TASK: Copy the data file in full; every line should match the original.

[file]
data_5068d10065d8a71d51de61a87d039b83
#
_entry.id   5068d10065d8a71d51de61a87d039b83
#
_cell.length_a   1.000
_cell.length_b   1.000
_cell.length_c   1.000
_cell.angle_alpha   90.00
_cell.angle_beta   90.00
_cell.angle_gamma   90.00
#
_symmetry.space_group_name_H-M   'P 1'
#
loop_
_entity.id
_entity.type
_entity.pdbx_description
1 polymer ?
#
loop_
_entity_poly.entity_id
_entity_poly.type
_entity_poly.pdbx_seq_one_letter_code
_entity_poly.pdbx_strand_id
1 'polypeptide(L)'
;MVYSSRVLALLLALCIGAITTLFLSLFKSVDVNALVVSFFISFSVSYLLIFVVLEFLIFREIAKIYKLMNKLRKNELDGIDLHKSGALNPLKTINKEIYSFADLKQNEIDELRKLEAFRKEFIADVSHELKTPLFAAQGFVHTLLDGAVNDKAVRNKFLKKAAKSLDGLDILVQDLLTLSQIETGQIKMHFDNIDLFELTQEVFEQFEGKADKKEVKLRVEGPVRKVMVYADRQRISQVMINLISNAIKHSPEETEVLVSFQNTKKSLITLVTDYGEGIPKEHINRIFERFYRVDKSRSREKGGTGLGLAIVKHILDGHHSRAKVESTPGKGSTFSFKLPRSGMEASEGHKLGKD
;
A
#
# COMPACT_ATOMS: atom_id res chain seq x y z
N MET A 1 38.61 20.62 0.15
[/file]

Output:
data_5068d10065d8a71d51de61a87d039b83
#
_entry.id   5068d10065d8a71d51de61a87d039b83
#
_cell.length_a   1.000
_cell.length_b   1.000
_cell.length_c   1.000
_cell.angle_alpha   90.00
_cell.angle_beta   90.00
_cell.angle_gamma   90.00
#
_symmetry.space_group_name_H-M   'P 1'
#
loop_
_entity.id
_entity.type
_entity.pdbx_description
1 polymer ?
#
loop_
_entity_poly.entity_id
_entity_poly.type
_entity_poly.pdbx_seq_one_letter_code
_entity_poly.pdbx_strand_id
1 'polypeptide(L)'
;MVYSSRVLALLLALCIGAITTLFLSLFKSVDVNALVVSFFISFSVSYLLIFVVLEFLIFREIAKIYKLMNKLRKNELDGIDLHKSGALNPLKTINKEIYSFADLKQNEIDELRKLEAFRKEFIADVSHELKTPLFAAQGFVHTLLDGAVNDKAVRNKFLKKAAKSLDGLDILVQDLLTLSQIETGQIKMHFDNIDLFELTQEVFEQFEGKADKKEVKLRVEGPVRKVMVYADRQRISQVMINLISNAIKHSPEETEVLVSFQNTKKSLITLVTDYGEGIPKEHINRIFERFYRVDKSRSREKGGTGLGLAIVKHILDGHHSRAKVESTPGKGSTFSFKLPRSGMEASEGHKLGKD
;
A
#
# COMPACT_ATOMS: atom_id res chain seq x y z
N MET A 1 38.61 20.62 0.15